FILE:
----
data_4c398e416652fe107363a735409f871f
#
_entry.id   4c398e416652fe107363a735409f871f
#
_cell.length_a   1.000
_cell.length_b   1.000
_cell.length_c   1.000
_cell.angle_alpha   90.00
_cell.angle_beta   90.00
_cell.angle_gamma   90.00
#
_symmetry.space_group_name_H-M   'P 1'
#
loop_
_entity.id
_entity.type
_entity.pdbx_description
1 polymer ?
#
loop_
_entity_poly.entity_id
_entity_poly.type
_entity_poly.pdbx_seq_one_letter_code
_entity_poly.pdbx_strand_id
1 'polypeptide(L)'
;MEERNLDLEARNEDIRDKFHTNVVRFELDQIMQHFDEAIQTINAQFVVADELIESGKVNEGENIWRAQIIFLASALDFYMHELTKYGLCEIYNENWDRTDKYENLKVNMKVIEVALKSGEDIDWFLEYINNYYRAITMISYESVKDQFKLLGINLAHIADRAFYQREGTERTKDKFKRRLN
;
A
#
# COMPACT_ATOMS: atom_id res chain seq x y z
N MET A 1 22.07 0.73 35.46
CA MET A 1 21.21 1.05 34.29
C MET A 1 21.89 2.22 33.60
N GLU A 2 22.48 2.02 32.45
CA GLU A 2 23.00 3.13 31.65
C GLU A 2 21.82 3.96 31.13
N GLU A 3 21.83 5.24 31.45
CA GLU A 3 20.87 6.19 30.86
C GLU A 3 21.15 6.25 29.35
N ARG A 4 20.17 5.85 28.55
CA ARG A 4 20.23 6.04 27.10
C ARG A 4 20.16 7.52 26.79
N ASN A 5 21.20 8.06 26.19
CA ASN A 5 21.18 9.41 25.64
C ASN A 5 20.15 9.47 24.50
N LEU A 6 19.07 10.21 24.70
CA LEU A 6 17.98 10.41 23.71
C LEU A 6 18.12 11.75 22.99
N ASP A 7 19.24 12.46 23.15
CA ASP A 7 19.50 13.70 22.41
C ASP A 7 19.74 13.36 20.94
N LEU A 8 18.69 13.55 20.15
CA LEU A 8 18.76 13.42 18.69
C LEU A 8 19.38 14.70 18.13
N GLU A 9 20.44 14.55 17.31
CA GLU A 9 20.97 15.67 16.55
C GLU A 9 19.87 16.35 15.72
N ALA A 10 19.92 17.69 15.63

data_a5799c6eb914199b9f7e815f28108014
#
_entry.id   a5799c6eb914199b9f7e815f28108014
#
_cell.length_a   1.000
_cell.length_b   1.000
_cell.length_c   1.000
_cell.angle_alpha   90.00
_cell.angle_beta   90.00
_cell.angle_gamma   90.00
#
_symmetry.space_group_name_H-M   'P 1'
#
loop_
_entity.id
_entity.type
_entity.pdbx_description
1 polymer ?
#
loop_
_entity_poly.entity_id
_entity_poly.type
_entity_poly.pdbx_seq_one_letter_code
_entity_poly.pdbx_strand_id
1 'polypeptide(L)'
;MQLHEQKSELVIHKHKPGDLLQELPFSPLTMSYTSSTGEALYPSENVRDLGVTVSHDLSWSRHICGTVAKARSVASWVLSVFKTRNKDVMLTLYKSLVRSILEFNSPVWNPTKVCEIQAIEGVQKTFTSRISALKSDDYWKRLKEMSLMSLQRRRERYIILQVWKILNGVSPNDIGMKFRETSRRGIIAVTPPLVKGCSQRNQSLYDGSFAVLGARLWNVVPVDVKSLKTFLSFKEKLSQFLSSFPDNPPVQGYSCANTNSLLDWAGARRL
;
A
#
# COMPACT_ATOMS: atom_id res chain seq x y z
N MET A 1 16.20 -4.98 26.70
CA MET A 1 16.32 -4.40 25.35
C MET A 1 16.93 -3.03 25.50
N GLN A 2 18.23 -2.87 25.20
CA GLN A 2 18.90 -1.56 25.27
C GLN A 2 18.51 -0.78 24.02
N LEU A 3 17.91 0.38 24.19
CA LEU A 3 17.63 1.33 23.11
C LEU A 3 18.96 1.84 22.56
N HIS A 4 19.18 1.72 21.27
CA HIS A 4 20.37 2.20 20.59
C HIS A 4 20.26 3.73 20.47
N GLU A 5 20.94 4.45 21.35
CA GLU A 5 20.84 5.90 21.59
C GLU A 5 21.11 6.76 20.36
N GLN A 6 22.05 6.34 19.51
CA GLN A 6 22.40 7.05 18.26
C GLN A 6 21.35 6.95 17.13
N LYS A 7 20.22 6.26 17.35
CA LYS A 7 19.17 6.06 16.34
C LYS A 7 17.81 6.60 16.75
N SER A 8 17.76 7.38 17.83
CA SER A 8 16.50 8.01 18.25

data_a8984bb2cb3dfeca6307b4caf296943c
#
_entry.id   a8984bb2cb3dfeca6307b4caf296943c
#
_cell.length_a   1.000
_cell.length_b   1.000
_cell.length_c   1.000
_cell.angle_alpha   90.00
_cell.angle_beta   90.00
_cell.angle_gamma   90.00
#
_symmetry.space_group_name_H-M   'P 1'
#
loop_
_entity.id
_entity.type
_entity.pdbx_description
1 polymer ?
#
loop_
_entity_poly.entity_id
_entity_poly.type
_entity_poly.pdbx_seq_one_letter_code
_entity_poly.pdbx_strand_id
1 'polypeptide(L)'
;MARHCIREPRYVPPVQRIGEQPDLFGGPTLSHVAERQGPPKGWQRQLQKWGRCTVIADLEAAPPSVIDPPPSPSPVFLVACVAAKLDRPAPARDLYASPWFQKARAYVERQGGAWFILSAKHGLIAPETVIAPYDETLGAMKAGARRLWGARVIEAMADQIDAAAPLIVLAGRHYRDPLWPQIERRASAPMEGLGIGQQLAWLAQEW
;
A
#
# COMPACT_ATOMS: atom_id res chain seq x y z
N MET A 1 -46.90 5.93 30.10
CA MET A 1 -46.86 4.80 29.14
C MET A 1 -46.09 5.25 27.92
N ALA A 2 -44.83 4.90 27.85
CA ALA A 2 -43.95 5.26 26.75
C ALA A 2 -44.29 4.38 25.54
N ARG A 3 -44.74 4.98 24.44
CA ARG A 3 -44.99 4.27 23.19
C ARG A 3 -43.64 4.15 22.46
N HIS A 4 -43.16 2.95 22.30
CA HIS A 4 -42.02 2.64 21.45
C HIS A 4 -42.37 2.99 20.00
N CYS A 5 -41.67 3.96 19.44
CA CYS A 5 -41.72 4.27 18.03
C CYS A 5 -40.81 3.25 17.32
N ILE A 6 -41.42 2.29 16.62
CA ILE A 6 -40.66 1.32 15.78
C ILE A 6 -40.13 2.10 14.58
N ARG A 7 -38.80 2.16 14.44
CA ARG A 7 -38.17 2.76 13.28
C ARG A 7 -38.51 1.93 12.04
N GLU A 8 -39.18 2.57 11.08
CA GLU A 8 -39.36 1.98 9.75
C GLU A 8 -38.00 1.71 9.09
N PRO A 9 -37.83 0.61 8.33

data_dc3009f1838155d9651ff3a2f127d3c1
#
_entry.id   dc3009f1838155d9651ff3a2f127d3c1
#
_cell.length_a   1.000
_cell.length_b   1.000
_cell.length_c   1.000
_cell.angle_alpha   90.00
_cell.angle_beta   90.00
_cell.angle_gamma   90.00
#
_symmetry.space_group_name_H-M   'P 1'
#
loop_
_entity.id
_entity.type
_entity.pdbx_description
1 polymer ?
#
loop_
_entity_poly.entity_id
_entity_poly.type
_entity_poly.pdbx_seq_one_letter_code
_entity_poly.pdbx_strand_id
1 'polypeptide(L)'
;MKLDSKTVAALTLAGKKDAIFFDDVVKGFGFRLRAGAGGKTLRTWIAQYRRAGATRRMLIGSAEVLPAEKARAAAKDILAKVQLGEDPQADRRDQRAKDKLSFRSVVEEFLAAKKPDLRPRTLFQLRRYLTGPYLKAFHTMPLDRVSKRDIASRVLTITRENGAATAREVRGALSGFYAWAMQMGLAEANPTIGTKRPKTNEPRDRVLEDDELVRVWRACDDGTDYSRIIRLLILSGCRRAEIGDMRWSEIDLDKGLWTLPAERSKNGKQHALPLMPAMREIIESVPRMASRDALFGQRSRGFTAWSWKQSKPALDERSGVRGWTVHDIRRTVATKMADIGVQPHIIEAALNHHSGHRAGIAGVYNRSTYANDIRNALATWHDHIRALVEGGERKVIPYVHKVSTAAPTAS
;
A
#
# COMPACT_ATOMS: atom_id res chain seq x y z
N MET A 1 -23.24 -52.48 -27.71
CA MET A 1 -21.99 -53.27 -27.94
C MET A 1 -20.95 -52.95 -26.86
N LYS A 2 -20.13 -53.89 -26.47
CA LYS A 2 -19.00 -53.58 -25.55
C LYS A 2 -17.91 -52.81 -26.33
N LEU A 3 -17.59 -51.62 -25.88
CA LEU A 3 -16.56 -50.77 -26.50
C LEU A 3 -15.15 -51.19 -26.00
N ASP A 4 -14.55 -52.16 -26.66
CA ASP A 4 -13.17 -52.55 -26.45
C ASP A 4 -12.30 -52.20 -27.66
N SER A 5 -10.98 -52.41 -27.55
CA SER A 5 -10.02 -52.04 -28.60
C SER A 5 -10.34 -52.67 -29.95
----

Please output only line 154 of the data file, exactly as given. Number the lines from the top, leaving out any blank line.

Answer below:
N CYS A 5 -41.67 3.96 19.44